While control of the fogging system 33 could be under any of the cool detection signals, as an emergency or backup cooling apparatus, it is preferably controlled by either of the override detection signals produced on outputs DCO or DCO'.
The reference voltage is the same for all six detectors for the same temperature setting, while the amplitudes of the four sensor signals on outputs HO', HO, HP, CP, CO and CO' differ from one another by preselected proportional amounts. Accordingly, the detectors generate detection signals at different preselected temperatures. The difference in response temperature for adjacent pairs of detectors may be selected to be the same or to be different depending on the application of the thermostat. For example, an incremental difference of 0.0298 volts between successive detectors at a temperature of 25 degrees centigrade has been found suitable to the desired result of providing a dead zone of approximately 1.6 degrees centigrade between these adjacent stages. However, preferably a larger dead zone of approximately four degrees centigrade is provided between the second and third stage cooling circuits.
The electronic thermostat has two cycles--a heat cycle and a cool cycle. The heat cycle has three stages--a primary heat stage which is activated when a detection pulse is produced on output DHP, a second, or heat override, stage which is activated when a detection pulse is produced on output DHO, and, if provided, a third, or secondary heat override, stage which is activated when a detection pulse is produced on output DHO'. The cool cycle has a primary cool stage which is activated when a detection pulse is produced on output DC, a second, or cool override, stage which is activated when a detection pulse is produced on output DCO, and, if provided, a third, or secondary cool override, stage which is activated when a detection pulse is produced on output DCO'. The pulses are successively produced on outputs DH, DHO and DHO' in response to the temperature decreasing below the set temperature, first by half of the intercycle temperature increment, or dead zone, then by the additional second interstage temperature increment and, finally, by the additional third interstage increment.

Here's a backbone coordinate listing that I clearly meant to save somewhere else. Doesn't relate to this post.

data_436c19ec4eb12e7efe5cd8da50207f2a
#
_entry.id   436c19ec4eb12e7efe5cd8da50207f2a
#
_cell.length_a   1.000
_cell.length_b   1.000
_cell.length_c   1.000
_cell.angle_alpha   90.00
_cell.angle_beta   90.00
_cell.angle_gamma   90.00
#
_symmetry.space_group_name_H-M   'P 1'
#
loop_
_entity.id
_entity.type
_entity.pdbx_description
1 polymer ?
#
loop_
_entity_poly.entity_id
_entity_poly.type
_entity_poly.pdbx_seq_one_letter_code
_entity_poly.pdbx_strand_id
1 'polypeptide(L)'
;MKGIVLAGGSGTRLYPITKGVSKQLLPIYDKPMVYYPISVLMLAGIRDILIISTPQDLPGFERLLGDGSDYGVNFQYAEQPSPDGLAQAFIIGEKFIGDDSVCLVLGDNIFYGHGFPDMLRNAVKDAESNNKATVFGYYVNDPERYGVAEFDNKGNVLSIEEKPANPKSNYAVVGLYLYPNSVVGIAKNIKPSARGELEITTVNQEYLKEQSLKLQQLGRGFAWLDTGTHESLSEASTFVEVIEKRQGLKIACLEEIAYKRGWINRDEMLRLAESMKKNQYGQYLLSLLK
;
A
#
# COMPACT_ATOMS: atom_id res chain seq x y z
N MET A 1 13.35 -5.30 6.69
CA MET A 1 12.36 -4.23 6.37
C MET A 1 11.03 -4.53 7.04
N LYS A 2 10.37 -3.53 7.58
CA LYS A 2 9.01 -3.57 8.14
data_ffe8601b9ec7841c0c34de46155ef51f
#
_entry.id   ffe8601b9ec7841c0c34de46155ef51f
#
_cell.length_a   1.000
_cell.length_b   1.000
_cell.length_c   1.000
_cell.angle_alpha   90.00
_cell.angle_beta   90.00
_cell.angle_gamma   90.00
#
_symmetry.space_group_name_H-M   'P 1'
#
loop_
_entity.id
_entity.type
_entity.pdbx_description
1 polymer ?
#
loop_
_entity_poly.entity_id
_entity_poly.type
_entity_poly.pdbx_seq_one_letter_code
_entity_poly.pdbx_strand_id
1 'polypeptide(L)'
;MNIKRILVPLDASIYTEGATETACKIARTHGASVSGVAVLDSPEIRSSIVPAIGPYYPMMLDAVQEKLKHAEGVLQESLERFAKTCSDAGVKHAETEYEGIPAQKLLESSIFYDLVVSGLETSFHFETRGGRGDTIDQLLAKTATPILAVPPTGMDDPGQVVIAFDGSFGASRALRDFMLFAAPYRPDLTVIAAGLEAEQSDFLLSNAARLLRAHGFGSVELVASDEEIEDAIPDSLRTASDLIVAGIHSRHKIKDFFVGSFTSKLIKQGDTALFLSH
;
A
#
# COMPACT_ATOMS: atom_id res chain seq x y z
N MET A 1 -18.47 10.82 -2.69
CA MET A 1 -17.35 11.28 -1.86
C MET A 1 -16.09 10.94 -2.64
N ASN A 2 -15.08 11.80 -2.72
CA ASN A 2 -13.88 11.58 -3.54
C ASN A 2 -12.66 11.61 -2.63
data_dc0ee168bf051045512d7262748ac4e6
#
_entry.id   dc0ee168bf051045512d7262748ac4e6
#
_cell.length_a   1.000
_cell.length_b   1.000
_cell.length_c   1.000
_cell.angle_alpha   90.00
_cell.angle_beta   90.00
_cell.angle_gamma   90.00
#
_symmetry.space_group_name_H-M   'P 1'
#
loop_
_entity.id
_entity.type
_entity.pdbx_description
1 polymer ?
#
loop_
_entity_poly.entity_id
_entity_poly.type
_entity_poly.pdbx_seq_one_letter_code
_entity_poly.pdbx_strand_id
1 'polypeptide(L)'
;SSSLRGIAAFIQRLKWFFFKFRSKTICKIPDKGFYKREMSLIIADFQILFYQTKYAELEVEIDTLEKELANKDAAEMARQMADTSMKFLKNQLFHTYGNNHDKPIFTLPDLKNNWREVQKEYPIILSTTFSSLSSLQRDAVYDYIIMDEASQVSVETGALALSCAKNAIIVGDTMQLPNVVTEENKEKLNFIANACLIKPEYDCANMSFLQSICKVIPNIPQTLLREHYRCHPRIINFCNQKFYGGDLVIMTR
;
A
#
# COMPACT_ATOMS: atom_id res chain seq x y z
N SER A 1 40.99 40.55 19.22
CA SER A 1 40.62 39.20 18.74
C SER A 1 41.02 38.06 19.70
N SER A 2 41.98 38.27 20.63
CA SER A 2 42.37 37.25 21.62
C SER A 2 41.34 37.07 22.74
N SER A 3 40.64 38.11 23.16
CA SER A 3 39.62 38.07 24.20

For example, presume the set temperature is set at 25 degrees centigrade and both the heat interstage and intercycle cycle temperature increments have been selected as 1.6 degrees centigrade. Then when the sensor temperature drops 0.8 degrees centigrade, or one half of the intercycle temperature increment, to a temperature of 24.2 degrees centigrade, the amplitude of the temperature sensor signal on lead HP will be equal to the reference temperature signal, and a detection pulse will be produced on detector output DHO. This primary heat detection pulse is coupled through a primary heat circuit, or actuator, 15 to actuate a primary heating apparatus 17.